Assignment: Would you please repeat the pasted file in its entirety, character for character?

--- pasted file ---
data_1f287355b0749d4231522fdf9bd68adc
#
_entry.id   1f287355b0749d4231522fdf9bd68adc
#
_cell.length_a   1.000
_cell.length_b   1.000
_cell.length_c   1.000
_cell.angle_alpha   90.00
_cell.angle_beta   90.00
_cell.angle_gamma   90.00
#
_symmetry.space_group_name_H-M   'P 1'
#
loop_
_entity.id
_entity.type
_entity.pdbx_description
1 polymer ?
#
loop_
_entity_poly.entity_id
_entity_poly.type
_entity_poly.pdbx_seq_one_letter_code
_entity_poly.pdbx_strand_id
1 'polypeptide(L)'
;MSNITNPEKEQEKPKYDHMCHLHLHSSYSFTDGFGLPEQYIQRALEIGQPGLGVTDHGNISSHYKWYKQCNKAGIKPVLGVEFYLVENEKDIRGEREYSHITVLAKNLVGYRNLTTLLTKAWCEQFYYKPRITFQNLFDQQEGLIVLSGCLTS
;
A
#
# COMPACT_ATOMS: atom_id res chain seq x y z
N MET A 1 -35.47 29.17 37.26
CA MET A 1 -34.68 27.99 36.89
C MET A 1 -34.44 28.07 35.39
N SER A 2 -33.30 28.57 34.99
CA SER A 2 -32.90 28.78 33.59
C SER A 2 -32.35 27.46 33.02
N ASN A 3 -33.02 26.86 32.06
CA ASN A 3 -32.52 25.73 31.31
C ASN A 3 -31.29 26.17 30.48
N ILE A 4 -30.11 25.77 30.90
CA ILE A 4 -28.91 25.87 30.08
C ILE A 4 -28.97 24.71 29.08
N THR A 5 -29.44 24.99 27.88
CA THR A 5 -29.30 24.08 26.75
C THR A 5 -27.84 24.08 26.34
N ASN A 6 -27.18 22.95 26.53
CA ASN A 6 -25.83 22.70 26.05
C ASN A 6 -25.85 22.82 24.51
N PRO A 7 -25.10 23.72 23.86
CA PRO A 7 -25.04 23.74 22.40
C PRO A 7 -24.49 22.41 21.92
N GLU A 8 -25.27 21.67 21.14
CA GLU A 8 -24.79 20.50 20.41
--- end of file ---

data_1f287355b0749d4231522fdf9bd68adc
#
_entry.id   1f287355b0749d4231522fdf9bd68adc
#
_cell.length_a   1.000
_cell.length_b   1.000
_cell.length_c   1.000
_cell.angle_alpha   90.00
_cell.angle_beta   90.00
_cell.angle_gamma   90.00
#
_symmetry.space_group_name_H-M   'P 1'
#
loop_
_entity.id
_entity.type
_entity.pdbx_description
1 polymer ?
#
loop_
_entity_poly.entity_id
_entity_poly.type
_entity_poly.pdbx_seq_one_letter_code
_entity_poly.pdbx_strand_id
1 'polypeptide(L)'
;MSNITNPEKEQEKPKYDHMCHLHLHSSYSFTDGFGLPEQYIQRALEIGQPGLGVTDHGNISSHYKWYKQCNKAGIKPVLGVEFYLVENEKDIRGEREYSHITVLAKNLVGYRNLTTLLTKAWCEQFYYKPRITFQNLFDQQEGLIVLSGCLTS
;
A
#
# COMPACT_ATOMS: atom_id res chain seq x y z
N MET A 1 -35.47 29.17 37.26
CA MET A 1 -34.68 27.99 36.89
C MET A 1 -34.44 28.07 35.39
N SER A 2 -33.30 28.57 34.99
CA SER A 2 -32.90 28.78 33.59
C SER A 2 -32.35 27.46 33.02
N ASN A 3 -33.02 26.86 32.06
CA ASN A 3 -32.52 25.73 31.31
C ASN A 3 -31.29 26.17 30.48
N ILE A 4 -30.11 25.77 30.90
CA ILE A 4 -28.91 25.87 30.08
C ILE A 4 -28.97 24.71 29.08
N THR A 5 -29.44 24.99 27.88
CA THR A 5 -29.30 24.08 26.75
C THR A 5 -27.84 24.08 26.34
N ASN A 6 -27.18 22.95 26.53
CA ASN A 6 -25.83 22.70 26.05
C ASN A 6 -25.85 22.82 24.51
N PRO A 7 -25.10 23.72 23.86
CA PRO A 7 -25.04 23.74 22.40
C PRO A 7 -24.49 22.41 21.92
N GLU A 8 -25.27 21.67 21.14
CA GLU A 8 -24.79 20.50 20.41